Head and Neck Cancers, Version 2.2020, NCCN Clinical Practice Guidelines in Oncology

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  • 1 Memorial Sloan Kettering Cancer Center;
  • 2 O'Neal Comprehensive Cancer Center at UAB;
  • 3 Case Comprehensive Cancer Center/University Hospitals Seidman Cancer Center and Cleveland Clinic Taussig Cancer Institute;
  • 4 Siteman Cancer Center at Barnes-Jewish Hospital and Washington University School of Medicine;
  • 5 Huntsman Cancer Institute at the University of Utah;
  • 6 Duke Cancer Institute;
  • 7 University of Wisconsin Carbone Cancer Center;
  • 8 Massachusetts General Hospital Cancer Center;
  • 9 Moffitt Cancer Center;
  • 10 Vanderbilt-Ingram Cancer Center;
  • 11 Stanford Cancer Institute;
  • 12 The Sidney Kimmel Comprehensive Cancer Center at Johns Hopkins;
  • 13 The University of Tennessee Health Science Center;
  • 14 Mayo Clinic Cancer Center;
  • 15 Fox Chase Cancer Center;
  • 16 The University of Texas MD Anderson Cancer Center;
  • 17 Dana-Farber/Brigham and Women’s Cancer Center;
  • 18 Roswell Park Comprehensive Cancer Center;
  • 19 University of Colorado Cancer Center;
  • 20 City of Hope National Medical Center;
  • 21 UC San Diego Moores Cancer Center;
  • 22 Robert H. Lurie Comprehensive Cancer Center of Northwestern University;
  • 23 The Ohio State University Comprehensive Cancer Center - James Cancer Hospital and Solove Research Institute;
  • 24 Fred Hutchinson Cancer Research Center/Seattle Cancer Care Alliance;
  • 25 Abramson Cancer Center at the University of Pennsylvania;
  • 26 University of Michigan Rogel Cancer Center;
  • 27 UCSF Helen Diller Family Comprehensive Cancer Center;
  • 28 Fred & Pamela Buffett Cancer Center; and
  • 29 National Comprehensive Cancer Network

Treatment is complex for patients with head and neck (H&N) cancers with specific site of disease, stage, and pathologic findings guiding treatment decision-making. Treatment planning for H&N cancers involves a multidisciplinary team of experts. This article describes supportive care recommendations in the NCCN Guidelines for Head and Neck Cancers, as well as the rationale supporting a new section on imaging recommendations for patients with H&N cancers. This article also describes updates to treatment recommendations for patients with very advanced H&N cancers and salivary gland tumors, specifically systemic therapy recommendations.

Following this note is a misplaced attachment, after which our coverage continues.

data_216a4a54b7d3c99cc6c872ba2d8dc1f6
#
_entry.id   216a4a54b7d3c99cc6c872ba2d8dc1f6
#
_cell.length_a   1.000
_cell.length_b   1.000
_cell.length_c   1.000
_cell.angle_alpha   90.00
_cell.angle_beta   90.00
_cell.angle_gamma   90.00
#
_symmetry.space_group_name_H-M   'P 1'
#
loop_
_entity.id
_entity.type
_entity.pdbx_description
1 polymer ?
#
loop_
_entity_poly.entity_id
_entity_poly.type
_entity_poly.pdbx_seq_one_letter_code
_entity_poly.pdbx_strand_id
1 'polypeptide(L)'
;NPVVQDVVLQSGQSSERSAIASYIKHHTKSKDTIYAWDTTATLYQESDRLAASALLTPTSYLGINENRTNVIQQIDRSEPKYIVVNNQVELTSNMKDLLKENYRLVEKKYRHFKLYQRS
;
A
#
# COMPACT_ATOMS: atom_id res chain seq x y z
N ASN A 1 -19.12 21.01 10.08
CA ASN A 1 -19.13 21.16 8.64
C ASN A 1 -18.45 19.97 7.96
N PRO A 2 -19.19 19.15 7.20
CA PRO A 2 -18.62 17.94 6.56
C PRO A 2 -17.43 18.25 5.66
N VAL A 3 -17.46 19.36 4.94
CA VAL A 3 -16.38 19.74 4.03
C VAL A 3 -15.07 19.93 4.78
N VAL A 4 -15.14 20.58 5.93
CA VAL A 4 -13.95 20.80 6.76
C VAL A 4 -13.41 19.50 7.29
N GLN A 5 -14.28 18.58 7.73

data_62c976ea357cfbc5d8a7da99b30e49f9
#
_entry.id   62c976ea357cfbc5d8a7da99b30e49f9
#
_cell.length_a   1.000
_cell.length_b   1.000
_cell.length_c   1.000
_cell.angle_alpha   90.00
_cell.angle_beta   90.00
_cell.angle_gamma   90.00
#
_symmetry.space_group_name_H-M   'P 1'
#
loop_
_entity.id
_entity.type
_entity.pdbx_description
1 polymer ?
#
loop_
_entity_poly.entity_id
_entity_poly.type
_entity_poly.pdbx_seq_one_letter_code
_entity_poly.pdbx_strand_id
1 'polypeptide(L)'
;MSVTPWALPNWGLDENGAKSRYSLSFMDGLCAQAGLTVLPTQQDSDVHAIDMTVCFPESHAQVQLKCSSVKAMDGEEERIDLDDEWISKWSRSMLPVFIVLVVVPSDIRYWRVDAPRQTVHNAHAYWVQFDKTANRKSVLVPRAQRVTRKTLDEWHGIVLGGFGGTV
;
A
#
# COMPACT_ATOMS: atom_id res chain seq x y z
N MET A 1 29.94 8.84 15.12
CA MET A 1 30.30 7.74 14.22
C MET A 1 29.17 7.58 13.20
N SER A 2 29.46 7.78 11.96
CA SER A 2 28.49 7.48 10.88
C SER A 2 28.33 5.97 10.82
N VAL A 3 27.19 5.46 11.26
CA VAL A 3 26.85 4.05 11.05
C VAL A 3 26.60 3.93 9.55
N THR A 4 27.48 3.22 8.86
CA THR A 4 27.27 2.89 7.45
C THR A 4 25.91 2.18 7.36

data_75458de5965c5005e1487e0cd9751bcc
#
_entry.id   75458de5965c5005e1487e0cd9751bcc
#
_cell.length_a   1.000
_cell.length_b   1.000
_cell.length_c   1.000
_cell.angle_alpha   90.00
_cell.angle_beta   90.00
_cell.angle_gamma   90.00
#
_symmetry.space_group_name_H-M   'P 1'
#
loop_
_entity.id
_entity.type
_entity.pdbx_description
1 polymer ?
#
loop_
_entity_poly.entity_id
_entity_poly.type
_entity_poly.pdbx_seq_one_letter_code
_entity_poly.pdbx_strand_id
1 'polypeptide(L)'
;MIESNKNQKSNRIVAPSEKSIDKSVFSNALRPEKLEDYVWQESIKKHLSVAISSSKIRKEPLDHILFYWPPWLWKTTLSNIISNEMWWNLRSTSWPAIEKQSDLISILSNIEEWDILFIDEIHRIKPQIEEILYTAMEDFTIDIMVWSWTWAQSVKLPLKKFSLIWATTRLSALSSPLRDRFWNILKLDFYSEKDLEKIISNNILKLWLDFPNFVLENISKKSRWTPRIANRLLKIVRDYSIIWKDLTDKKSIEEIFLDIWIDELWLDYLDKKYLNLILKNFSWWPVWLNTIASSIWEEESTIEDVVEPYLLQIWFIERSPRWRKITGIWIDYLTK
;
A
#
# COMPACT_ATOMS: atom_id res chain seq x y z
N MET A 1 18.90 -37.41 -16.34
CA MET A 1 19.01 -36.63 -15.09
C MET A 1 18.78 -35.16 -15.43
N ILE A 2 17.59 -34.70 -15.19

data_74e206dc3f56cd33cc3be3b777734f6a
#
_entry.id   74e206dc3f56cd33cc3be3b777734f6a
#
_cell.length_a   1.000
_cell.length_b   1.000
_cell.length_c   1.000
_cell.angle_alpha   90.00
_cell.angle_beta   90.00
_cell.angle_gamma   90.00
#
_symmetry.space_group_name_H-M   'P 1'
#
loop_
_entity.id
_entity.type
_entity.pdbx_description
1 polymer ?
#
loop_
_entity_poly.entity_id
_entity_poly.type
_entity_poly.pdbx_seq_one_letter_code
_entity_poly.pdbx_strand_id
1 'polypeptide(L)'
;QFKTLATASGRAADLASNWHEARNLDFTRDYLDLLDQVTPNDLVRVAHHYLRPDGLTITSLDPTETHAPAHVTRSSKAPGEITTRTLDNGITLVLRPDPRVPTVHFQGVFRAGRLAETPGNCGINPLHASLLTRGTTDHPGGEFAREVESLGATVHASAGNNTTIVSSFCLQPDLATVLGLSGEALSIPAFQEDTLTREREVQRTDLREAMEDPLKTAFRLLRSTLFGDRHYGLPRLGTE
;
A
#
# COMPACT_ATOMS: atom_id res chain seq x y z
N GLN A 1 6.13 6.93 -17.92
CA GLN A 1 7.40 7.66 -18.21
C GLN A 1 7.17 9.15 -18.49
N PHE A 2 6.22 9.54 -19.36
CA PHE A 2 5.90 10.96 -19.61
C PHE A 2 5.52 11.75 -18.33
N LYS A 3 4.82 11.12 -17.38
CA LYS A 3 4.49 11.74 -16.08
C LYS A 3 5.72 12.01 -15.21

Overview

The NCCN Guidelines for Head and Neck Cancers address tumors arising in the lip, oral cavity, pharynx, larynx, and paranasal sinuses; occult primary cancer, salivary gland cancer, and mucosal melanoma are also addressed.1,2 In 2020, it is estimated that about 65,630 new cases of oral cavity, pharyngeal, and laryngeal cancers will occur, which account for about 3.6% of new cancer cases in the United States.3 An estimated 14,500 deaths from head and neck (H&N) cancers will occur during the same time period.4 Squamous cell carcinoma or a variant is the histologic type in more than 90% of these tumors.

Alcohol and tobacco abuse are the most common etiologic factors in cancers of the oral cavity, hypopharynx, larynx, and HPV-unrelated oropharynx. Because the entire aerodigestive tract epithelium may be exposed to these carcinogens, patients with H&N cancers are at risk for harboring synchronous primary tumors and developing second primary neoplasms of the H&N, lung, esophagus, and other sites that share these risk factors. The attributable fraction for HPV in newly diagnosed oropharyngeal cancer is estimated at 60%–70% in the United States and parts of the European Union.59 In the case of nasopharyngeal carcinoma, 95% of cases in endemic regions are of differentiated or undifferentiated nonkeratinizing type, which is very closely associated with infection with Epstein-Barr virus.1012 In the United States, however, keratinizing types comprise upwards of 40% based on SEER data, although both keratinizing and nonkeratinizing types are found in all ethnicities.13

Stage at diagnosis predicts survival rates and guides management in patients with H&N cancers. In general, stage I or II disease defines a relatively small primary tumor with no nodal involvement. Stage III or IV cancers generally include larger primary tumors, which may invade underlying structures and/or spread to regional nodes. Distant metastases are less common at presentation than in lung and esophagus cancers. More advanced TNM stages are associated with worse survival. The 8th edition of the AJCC Cancer Staging Manual included new staging criteria for HPV-related oropharyngeal cancer.14 In these staging criteria, nodal disease could be considered stage I if the nodes are ipsilateral and none larger than 6 cm. Staging of nasopharyngeal cancer is also different from other H&N cancer sites, since the primary treatment of this disease is radiation therapy (RT) with or without chemotherapy.14 Nasopharyngeal cancers are generally not resected; therefore, the staging for this cancer does not include pathologic classification.